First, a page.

Anterior Knee Pain (Front)

Anterior knee Pain at the front of the knee

Anterior knee pain is a pain at the front of the knee. It includes the patella (kneecap) pain. Here we outline the causes of pain at the front of the knee.

Did your anterior knee pain develop gradually or occur suddenly?

Gradual onset/chronic

Sudden onset/acute

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Gradual onset anterior knee pain

Most causes of pain at the front of the knee occur gradually over time through overuse. You will most likely not be aware of a specific incident which caused your injury:

Patellofemoral pain syndrome

Patellofemoral pain
Patellofemoral Pain Syndrome

Also known as runners knee, patellofemoral pain syndrome is a generic term used to describe anterior knee pain that is patella related. Symptoms include:

  • Tenderness on the inside of the kneecap.
  • Swelling may sometimes occur.
  • Pain may get worse when walking up and down hills or after long periods of sitting.

More on Patellofemoral pain syndrome

Jumper’s Knee/Patella tendonitis

Jumpers knee

Jumper’s knee or patellar tendonitis is an overuse injury that results in pain at the front of the knee, specifically at the bottom of the kneecap. Overuse from running or jumping causes inflammation, or more likely, degeneration of the patella tendon.

  • The bottom of the kneecap will feel very tender and may seem larger than the other knee.
  • It is likely to ache and feel stiff after exercise.
  • If neglected this injury can cause it to become worse and a chronic problem.

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Osgood Schlatter’s disease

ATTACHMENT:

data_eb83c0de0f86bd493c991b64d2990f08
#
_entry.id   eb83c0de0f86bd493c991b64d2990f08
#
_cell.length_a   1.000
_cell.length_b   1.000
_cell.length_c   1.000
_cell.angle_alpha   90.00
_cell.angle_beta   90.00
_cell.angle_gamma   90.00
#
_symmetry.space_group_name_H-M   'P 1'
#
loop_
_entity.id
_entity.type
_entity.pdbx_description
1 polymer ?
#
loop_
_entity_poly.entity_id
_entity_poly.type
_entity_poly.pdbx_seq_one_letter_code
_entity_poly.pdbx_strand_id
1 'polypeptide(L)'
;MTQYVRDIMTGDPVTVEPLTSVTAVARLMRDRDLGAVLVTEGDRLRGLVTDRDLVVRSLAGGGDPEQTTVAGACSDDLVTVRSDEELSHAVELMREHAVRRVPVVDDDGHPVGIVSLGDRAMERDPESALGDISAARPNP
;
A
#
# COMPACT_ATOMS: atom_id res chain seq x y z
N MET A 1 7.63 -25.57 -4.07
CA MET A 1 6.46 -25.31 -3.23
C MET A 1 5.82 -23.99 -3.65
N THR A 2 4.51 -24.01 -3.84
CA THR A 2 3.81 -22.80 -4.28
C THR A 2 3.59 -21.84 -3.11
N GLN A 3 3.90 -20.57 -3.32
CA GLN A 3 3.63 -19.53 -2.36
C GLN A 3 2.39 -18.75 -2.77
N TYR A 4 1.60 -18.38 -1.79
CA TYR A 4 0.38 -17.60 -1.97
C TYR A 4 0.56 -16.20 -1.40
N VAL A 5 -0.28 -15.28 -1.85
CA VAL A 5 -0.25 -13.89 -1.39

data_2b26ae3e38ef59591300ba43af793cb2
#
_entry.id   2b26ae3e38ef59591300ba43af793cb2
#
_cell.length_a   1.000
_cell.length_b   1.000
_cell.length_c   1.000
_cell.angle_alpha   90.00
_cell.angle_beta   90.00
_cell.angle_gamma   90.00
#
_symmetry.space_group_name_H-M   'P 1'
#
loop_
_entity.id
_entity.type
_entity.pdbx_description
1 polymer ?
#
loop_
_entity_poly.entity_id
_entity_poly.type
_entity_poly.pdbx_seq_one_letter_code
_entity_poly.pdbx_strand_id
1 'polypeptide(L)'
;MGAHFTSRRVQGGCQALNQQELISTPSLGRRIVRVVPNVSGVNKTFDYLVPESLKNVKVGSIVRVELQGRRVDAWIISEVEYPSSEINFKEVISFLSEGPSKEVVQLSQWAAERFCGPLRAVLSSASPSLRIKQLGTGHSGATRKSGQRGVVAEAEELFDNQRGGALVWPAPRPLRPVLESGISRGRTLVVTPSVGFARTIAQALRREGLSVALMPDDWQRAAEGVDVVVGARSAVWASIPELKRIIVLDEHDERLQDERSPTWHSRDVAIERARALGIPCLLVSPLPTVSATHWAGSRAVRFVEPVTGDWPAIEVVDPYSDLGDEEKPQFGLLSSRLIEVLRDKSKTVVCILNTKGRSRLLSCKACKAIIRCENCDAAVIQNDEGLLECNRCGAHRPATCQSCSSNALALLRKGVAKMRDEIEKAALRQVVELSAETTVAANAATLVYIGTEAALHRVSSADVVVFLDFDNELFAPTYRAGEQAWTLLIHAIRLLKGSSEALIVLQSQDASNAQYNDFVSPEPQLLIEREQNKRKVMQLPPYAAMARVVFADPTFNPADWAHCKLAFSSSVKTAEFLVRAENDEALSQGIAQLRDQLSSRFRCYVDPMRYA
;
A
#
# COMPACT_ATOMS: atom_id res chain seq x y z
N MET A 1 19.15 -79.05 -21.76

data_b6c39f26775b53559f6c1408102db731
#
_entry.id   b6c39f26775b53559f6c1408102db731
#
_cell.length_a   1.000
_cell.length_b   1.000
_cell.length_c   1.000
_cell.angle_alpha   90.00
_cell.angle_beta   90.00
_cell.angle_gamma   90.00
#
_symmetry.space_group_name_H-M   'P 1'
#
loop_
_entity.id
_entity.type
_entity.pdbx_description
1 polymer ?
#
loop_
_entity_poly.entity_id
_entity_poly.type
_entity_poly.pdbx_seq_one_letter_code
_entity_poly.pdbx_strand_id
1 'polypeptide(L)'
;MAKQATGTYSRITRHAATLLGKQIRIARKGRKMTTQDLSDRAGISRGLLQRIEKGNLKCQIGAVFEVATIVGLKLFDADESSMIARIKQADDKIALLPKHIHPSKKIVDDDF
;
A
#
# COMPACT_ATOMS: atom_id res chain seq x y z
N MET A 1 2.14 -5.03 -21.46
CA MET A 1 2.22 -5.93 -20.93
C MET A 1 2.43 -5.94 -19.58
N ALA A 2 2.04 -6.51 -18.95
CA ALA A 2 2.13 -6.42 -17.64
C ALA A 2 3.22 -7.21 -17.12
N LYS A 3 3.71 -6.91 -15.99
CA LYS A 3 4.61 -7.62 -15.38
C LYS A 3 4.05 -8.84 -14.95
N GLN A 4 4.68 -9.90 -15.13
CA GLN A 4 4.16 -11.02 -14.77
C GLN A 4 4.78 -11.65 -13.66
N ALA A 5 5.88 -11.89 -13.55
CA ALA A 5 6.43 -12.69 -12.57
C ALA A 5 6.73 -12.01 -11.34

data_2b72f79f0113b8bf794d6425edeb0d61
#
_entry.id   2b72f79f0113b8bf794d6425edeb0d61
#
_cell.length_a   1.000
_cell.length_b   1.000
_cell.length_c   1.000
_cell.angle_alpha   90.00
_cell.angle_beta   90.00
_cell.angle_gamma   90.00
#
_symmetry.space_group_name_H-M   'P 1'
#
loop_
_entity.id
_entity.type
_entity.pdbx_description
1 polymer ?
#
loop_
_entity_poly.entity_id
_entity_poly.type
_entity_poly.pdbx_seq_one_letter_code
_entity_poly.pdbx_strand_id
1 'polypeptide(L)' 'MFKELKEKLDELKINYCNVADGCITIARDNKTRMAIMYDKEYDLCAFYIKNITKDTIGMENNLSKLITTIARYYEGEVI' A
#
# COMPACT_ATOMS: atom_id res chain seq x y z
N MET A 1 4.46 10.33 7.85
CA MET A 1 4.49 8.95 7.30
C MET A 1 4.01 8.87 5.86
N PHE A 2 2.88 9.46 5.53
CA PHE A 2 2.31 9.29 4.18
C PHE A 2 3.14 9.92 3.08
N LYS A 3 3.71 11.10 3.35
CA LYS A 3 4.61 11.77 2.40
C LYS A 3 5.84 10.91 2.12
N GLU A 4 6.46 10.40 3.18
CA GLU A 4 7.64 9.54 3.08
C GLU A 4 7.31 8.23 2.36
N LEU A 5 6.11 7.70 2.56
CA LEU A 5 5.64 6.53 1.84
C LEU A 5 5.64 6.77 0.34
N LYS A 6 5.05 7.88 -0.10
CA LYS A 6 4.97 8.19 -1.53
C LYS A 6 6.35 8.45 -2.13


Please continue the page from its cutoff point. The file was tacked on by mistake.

Osgood Schlatter Disease

Osgood Schlatter’s disease is a very common cause of anterior knee pain in children between the ages of 10 and 15 years old.

  • Pain at the top of the shin (tibial tuberosity), just below the kneecap, is the main symptom becoming swollen and inflamed.
  • Symptoms will worsen with exercise and improve with rest.

It is something children will usually grow out of, but treatment and ‘management’ of this injury are essential.

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Sinding-Larsen-Johansson lesion


Sinding-Larsen-Johansson lesion (syndrome) also affects young athletes and children causing pain at the front of the knee, at the lowest point of the patella or kneecap.

  • The bottom of the kneecap may feel tender and the pain will get worse during and after exercise.
  • Symptoms are very similar to Jumper’s knee/Patellar tendonitis.

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Chondromalacia patella

Chondromalacia Patella

Chondromalacia patella (CMP) involves damage to the articular cartilage under the patella. Symptoms are similar to patellofemoral pain at the front of the knee.

  • The kneecap rubs on the bone underneath causing swelling and pain.
  • Pain can worsen when walking downstairs or after sitting for long periods.
  • A grinding or clicking feeling may be felt when moving the knee.

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Housemaid’s knee & knee bursitis

Housemaids Knee

Housemaid’s knee, also known as prepatellar bursitis or knee bursitis, is a swelling of the bursa at the front of the knee. A bursa is a small sac of fluid whose function is to lubricate the movement between tendons and bone. Symptoms include:

  • Pain and tenderness at the front of the kneecap.